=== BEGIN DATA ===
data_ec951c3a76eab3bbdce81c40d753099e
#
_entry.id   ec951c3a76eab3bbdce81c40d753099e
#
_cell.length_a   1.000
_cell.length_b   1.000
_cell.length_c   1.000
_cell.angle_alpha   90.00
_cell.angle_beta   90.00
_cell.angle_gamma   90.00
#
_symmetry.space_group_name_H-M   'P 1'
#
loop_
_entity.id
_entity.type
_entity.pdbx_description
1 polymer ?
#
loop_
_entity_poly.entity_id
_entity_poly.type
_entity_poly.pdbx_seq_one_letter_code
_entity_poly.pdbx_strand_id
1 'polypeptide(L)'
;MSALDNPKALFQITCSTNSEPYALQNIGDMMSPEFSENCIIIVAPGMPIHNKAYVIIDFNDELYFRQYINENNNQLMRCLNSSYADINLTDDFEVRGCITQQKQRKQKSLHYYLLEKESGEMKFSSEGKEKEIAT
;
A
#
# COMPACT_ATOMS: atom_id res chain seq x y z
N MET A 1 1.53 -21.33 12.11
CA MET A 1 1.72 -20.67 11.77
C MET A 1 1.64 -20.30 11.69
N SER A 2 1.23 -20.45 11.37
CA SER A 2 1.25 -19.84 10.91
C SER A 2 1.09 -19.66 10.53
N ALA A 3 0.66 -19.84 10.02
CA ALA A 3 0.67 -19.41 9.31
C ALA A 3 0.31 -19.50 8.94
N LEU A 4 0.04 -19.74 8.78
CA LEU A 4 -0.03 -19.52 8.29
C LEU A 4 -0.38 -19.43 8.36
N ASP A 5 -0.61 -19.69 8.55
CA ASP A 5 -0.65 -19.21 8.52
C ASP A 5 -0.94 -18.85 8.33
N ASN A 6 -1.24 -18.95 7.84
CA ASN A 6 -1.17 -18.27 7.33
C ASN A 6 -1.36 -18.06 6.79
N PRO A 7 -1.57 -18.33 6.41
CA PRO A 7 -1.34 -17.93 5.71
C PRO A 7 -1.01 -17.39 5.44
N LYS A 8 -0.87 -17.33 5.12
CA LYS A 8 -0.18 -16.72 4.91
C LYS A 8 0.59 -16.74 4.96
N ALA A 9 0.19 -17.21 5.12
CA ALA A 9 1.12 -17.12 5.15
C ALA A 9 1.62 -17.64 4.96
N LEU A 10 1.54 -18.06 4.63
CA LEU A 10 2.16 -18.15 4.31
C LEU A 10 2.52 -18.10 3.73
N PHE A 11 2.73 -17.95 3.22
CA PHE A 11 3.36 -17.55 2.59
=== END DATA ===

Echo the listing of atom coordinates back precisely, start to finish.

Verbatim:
data_ec951c3a76eab3bbdce81c40d753099e
#
_entry.id   ec951c3a76eab3bbdce81c40d753099e
#
_cell.length_a   1.000
_cell.length_b   1.000
_cell.length_c   1.000
_cell.angle_alpha   90.00
_cell.angle_beta   90.00
_cell.angle_gamma   90.00
#
_symmetry.space_group_name_H-M   'P 1'
#
loop_
_entity.id
_entity.type
_entity.pdbx_description
1 polymer ?
#
loop_
_entity_poly.entity_id
_entity_poly.type
_entity_poly.pdbx_seq_one_letter_code
_entity_poly.pdbx_strand_id
1 'polypeptide(L)'
;MSALDNPKALFQITCSTNSEPYALQNIGDMMSPEFSENCIIIVAPGMPIHNKAYVIIDFNDELYFRQYINENNNQLMRCLNSSYADINLTDDFEVRGCITQQKQRKQKSLHYYLLEKESGEMKFSSEGKEKEIAT
;
A
#
# COMPACT_ATOMS: atom_id res chain seq x y z
N MET A 1 1.53 -21.33 12.11
CA MET A 1 1.72 -20.67 11.77
C MET A 1 1.64 -20.30 11.69
N SER A 2 1.23 -20.45 11.37
CA SER A 2 1.25 -19.84 10.91
C SER A 2 1.09 -19.66 10.53
N ALA A 3 0.66 -19.84 10.02
CA ALA A 3 0.67 -19.41 9.31
C ALA A 3 0.31 -19.50 8.94
N LEU A 4 0.04 -19.74 8.78
CA LEU A 4 -0.03 -19.52 8.29
C LEU A 4 -0.38 -19.43 8.36
N ASP A 5 -0.61 -19.69 8.55
CA ASP A 5 -0.65 -19.21 8.52
C ASP A 5 -0.94 -18.85 8.33
N ASN A 6 -1.24 -18.95 7.84
CA ASN A 6 -1.17 -18.27 7.33
C ASN A 6 -1.36 -18.06 6.79
N PRO A 7 -1.57 -18.33 6.41
CA PRO A 7 -1.34 -17.93 5.71
C PRO A 7 -1.01 -17.39 5.44
N LYS A 8 -0.87 -17.33 5.12
CA LYS A 8 -0.18 -16.72 4.91
C LYS A 8 0.59 -16.74 4.96
N ALA A 9 0.19 -17.21 5.12
CA ALA A 9 1.12 -17.12 5.15
C ALA A 9 1.62 -17.64 4.96
N LEU A 10 1.54 -18.06 4.63
CA LEU A 10 2.16 -18.15 4.31
C LEU A 10 2.52 -18.10 3.73
N PHE A 11 2.73 -17.95 3.22
CA PHE A 11 3.36 -17.55 2.59